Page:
Yazar: Özge Eda Köse
Husain, Faisal H.M.G.H., “The Tigris-Euphrates Basin under Early Modern Ottoman Rule, c.1534-1830”, Georgetown Üniversitesi, Doktora Tezi, 2018.
The early sixteenth century marked the beginning of a rare chapter in the long history of the Tigris and Euphrates rivers. A series of military campaigns between the Mediterranean Sea and Persian Gulf brought the entirety of their flow under Ottoman control. Since late medieval times a landscape of petty quarrels and ephemeral statelets, the drainage basin now became Ottoman under a unified imperial regime, whose leaders pledged allegiance to a single household (the house of Osman), professed a common religion (Sunni Islam), spoke a lingua franca (Turkish), and received orders from a central administration in Istanbul. Based on Ottoman, Arabic, and European archival and narrative sources, this dissertation examines the paradoxical role the Tigris and Euphrates played in the history of the early modern Ottoman Empire.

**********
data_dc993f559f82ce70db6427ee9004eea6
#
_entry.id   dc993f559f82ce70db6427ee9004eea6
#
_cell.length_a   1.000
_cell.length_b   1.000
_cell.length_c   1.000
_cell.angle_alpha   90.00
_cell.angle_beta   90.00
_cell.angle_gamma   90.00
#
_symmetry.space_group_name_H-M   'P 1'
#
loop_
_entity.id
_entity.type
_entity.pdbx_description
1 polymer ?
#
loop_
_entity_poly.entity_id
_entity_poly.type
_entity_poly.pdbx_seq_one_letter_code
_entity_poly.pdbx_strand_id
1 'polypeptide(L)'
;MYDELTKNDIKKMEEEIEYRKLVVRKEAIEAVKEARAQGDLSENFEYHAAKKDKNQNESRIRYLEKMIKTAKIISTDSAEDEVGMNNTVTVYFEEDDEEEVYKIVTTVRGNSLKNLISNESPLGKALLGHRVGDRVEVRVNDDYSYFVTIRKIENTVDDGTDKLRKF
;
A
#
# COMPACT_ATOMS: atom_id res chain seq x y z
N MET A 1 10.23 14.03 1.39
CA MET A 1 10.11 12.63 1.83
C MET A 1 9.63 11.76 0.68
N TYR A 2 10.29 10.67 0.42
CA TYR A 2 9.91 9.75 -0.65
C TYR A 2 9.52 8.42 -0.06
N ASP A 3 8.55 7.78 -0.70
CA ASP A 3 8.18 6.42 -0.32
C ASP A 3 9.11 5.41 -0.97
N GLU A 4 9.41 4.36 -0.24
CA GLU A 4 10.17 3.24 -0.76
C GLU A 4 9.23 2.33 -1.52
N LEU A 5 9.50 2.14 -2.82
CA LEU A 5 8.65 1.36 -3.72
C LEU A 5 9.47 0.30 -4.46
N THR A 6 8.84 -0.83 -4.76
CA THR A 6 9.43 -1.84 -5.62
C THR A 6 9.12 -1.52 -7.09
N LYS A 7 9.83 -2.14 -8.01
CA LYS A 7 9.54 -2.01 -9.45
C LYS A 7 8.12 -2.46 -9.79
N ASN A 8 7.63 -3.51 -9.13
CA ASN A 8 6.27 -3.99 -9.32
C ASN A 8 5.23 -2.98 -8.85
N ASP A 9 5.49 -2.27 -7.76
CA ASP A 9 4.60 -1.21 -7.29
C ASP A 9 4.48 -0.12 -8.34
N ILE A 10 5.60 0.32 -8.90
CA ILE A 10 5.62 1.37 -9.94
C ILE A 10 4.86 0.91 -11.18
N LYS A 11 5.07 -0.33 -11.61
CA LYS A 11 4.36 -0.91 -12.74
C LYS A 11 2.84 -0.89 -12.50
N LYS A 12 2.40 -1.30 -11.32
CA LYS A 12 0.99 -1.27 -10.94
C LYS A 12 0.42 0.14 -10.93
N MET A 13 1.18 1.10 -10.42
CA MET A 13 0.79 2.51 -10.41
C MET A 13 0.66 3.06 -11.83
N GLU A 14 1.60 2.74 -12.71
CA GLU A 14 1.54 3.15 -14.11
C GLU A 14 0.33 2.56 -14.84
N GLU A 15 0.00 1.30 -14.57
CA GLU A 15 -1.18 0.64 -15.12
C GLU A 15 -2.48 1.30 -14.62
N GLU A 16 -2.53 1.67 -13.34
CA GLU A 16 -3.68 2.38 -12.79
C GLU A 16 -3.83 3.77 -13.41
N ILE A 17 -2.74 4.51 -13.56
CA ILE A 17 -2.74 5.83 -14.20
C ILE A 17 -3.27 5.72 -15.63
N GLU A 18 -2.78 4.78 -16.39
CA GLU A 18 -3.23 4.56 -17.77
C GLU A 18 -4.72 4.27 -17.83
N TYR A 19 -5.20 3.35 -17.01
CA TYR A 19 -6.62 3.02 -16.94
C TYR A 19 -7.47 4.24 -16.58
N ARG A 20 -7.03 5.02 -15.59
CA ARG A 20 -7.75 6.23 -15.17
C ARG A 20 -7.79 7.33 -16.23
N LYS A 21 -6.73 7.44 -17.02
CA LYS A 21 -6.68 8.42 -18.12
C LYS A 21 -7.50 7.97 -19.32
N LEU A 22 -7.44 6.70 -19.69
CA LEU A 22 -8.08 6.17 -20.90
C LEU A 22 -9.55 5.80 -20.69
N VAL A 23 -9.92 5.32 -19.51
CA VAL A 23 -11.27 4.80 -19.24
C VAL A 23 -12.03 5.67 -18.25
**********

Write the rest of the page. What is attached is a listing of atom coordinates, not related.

Following Süleyman I’s conquest of Baghdad in 1534, a governing infrastructure comprising fortresses, shipyards, bridges, and docks developed rapidly, all designed with the joint purpose of cementing the Ottoman presence along the southeastern frontier with Persia. Militarized and policed, the Tigris and Euphrates improved communication and tax collection, expanded the perimeter of food production, and endowed Ottoman armies with a logistical edge over domestic challengers and foreign rivals. Istanbul’s reliance on the Tigris and Euphrates, however, became a source of vulnerability since the late seventeenth century, when the combination of climate change and poorly-conceived water control projects destabilized the Euphrates and threatened to extinguish Ottoman rule in Iraq. The Tigris-Euphrates system, simply put, was both the backbone of the Ottoman imperial project in the southeastern provinces and a major source of its vulnerability.